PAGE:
Thursday, October 30, 2014

Governor election draws near

Cuccinelli runs on Republican ticket

Attorney General and former Virginia Sen. Ken Cuccinelli will represent the Republican Party in the Nov. 5 election for Virginia’s next governor.

The 45-year-old from Edison, N.J. is running on a platform of smaller government and social conservatism, according to his website.

If elected, Cuccinelli plans to create jobs by reducing the individual income tax rate from 5.75 percent to 5 percent and lowering the business tax from 6 percent to 4 percent, according to his website.

In addition to decreasing taxes, Cuccinelli’s written platform includes plans to establish a small business tax relief commission with the strategic goal of eliminating or reducing the negative effects of several taxes and loopholes promoting “crony” capitalism.

“There are a lot of people in a lot of parts of Virginia who have just dropped out of the numbers,” Cuccinelli said in an interview with the Northern Virginia Media Services editorial board. “And we want to get them back and standing on their own two feet — and with jobs.”

Along with instituting new economic policies, Cuccinelli’s written platform notes plans to increase in-state employment through new energy policies.

“We also need to find new sources of energy with nuclear, wind, solar, biomass and geothermal as part of a comprehensive energy program,” Cuccinelli said. “As governor, I want an all of the above energy strategy – one that takes advantage of all of the resources we have here in Virginia and off our shores in an environmentally safe and economically sound manner with as little government intervention as possible.”

Cuccinelli believes that less government regulation should be involved in Virginia’s healthcare system as well, according to his website.

“Our healthcare system is bloated with rules and regulations that make health insurance more expensive and care less accessible…” Cuccinelli stated in his written platform.

“While states are severely constrained by federal law, I believe that state governments can reform their markets in ways that allow more competition and better choices for
consumers.”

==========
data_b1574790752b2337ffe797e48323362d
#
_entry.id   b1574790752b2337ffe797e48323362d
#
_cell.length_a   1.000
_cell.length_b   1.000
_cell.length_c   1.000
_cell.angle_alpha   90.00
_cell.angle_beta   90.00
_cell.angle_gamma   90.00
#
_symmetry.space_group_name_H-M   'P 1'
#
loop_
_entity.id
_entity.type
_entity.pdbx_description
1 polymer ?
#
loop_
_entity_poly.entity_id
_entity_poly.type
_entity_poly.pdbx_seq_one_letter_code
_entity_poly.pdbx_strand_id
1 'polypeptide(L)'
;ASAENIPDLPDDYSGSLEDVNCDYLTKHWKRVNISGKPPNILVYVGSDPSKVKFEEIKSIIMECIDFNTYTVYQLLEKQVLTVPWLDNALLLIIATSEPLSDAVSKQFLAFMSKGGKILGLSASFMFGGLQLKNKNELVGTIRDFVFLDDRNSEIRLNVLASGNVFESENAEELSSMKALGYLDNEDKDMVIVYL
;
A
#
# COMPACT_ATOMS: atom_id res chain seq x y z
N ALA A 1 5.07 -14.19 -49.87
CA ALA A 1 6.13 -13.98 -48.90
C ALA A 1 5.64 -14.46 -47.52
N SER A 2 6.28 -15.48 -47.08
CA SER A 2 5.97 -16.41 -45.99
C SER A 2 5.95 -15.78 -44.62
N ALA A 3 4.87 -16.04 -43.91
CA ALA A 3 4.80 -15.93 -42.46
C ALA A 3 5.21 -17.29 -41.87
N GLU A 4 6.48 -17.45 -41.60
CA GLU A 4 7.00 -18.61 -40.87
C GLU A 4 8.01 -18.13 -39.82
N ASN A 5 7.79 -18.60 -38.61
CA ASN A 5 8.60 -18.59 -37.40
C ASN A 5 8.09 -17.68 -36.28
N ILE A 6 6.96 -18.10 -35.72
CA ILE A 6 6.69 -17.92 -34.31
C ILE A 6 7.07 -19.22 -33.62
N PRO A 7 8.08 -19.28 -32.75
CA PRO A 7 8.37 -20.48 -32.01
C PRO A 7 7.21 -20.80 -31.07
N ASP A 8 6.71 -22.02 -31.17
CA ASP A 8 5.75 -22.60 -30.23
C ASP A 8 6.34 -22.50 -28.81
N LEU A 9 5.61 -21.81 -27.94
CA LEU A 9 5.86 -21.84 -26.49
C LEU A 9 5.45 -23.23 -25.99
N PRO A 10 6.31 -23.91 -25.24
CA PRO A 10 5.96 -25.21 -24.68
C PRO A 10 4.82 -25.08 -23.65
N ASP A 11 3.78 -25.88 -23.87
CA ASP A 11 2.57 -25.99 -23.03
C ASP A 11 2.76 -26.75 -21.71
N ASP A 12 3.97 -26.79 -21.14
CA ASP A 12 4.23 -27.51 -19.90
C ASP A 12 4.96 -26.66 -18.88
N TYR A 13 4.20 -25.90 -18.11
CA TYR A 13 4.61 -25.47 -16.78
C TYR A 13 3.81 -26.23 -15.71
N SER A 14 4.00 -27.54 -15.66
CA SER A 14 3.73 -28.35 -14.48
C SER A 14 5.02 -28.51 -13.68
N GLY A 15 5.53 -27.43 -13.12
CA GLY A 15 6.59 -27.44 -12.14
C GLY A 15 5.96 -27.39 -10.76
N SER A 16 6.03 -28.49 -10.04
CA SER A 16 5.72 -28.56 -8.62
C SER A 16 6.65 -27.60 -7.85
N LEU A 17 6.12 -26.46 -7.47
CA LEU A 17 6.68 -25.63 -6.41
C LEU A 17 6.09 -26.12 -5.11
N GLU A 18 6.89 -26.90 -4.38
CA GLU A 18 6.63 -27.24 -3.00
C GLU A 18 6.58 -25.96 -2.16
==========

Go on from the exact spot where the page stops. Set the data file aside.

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Cuccinelli also promotes pro-life policies as a candidate. In an interview with The Washington Post Magazine, he said he is against abortions in all situations except for when the mother’s life is in danger.

According to his website, while Cuccinelli was a member of the Virginia Senate, he worked to end the procedure known as partial-birth abortion, establish parental consent and improve health standards in abortion facilities.

“I believe that all human life is precious, which is why I am a strong supporter of life,” Cuccinelli said.

In addition to his opposition of abortion, Cuccinelli opposes the legal marriage of homosexuals in the state of Virginia, according to his website.

“An overwhelming majority of Virginians voted in 2006 to include the definition of traditional marriage in Virginia’s constitution,” Cuccinelli said. “As attorney general, I have defended our constitution, and I will continue to do so if elected governor.”

While Cuccinelli supports government involvement in the areas of abortion and marriage, he believes that law-abiding citizens should not experience increased gun regulations, according to his website.

Cuccinelli will compete against Democrat Terry McAuliffe and Libertarian Robert Sarvis in the Nov. 5 election. For more information on Cuccinelli, visit Cuccinelli.com.

McAuliffe promotes democratic policies

Former Democratic Chairman Terry McAuliffe will represent his party on voting ballets for the Virginia governor’s election Nov. 5.

According to his website, McAuliffe’s campaign is focused on job creation throughout the commonwealth of Virginia.

His written platform states a plan to create new employment through establishing clean energy jobs in the state. McAuliffe hopes to build on-shore and offshore wind power plants in an effort to create energy for the commonwealth and develop job openings for Virginians.

“We also know we can create thousands of more jobs by encouraging energy efficiency and supporting people in making their homes and businesses more efficient,” McAuliffe said.

“These kinds of renovations employ construction workers and keep building supplies moving through the economy while saving homeowners and businesses money every month on their utility bills.”

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Along with developing jobs through environmental resources, McAuliffe’s written platform states that he will be committed to protecting Virginia’s environment and its resources through bipartisan effort.

According to his website, McAuliffe plans to create a biotech startup program. The concept would involve supplying a total of $2.5-5 million in loans to entrepreneurs, scientists and inventors hoping to attract private capital.

“In order to make Virginia a leader in the biotechnology and biomedical industries, we must leverage our academic, industrial research and scientific assets,” McAuliffe said. “The transition from proof of concept to successful business is fraught with uncertainty, and it is often difficult to acquire capital during this phase.”